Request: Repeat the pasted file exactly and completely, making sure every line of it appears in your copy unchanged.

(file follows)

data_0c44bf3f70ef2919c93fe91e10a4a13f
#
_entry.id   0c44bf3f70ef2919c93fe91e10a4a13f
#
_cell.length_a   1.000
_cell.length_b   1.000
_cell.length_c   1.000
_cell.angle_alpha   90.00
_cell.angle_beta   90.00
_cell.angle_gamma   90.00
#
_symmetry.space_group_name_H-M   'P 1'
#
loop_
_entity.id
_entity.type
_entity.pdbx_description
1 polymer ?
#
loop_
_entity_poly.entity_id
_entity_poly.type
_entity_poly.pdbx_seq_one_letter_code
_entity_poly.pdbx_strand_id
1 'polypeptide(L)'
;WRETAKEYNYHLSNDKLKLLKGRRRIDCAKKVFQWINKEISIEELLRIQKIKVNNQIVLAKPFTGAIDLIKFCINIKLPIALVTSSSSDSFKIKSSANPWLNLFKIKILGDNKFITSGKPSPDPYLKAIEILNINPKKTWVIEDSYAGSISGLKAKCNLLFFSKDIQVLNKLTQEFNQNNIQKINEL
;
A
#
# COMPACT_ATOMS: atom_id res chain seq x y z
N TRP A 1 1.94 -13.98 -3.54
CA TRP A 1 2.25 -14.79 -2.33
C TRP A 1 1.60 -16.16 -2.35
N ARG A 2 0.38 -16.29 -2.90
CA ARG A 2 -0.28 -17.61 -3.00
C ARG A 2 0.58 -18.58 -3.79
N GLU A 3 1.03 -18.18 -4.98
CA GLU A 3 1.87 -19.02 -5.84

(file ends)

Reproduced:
data_0c44bf3f70ef2919c93fe91e10a4a13f
#
_entry.id   0c44bf3f70ef2919c93fe91e10a4a13f
#
_cell.length_a   1.000
_cell.length_b   1.000
_cell.length_c   1.000
_cell.angle_alpha   90.00
_cell.angle_beta   90.00
_cell.angle_gamma   90.00
#
_symmetry.space_group_name_H-M   'P 1'
#
loop_
_entity.id
_entity.type
_entity.pdbx_description
1 polymer ?
#
loop_
_entity_poly.entity_id
_entity_poly.type
_entity_poly.pdbx_seq_one_letter_code
_entity_poly.pdbx_strand_id
1 'polypeptide(L)'
;WRETAKEYNYHLSNDKLKLLKGRRRIDCAKKVFQWINKEISIEELLRIQKIKVNNQIVLAKPFTGAIDLIKFCINIKLPIALVTSSSSDSFKIKSSANPWLNLFKIKILGDNKFITSGKPSPDPYLKAIEILNINPKKTWVIEDSYAGSISGLKAKCNLLFFSKDIQVLNKLTQEFNQNNIQKINEL
;
A
#
# COMPACT_ATOMS: atom_id res chain seq x y z
N TRP A 1 1.94 -13.98 -3.54
CA TRP A 1 2.25 -14.79 -2.33
C TRP A 1 1.60 -16.16 -2.35
N ARG A 2 0.38 -16.29 -2.90
CA ARG A 2 -0.28 -17.61 -3.00
C ARG A 2 0.58 -18.58 -3.79
N GLU A 3 1.03 -18.18 -4.98
CA GLU A 3 1.87 -19.02 -5.84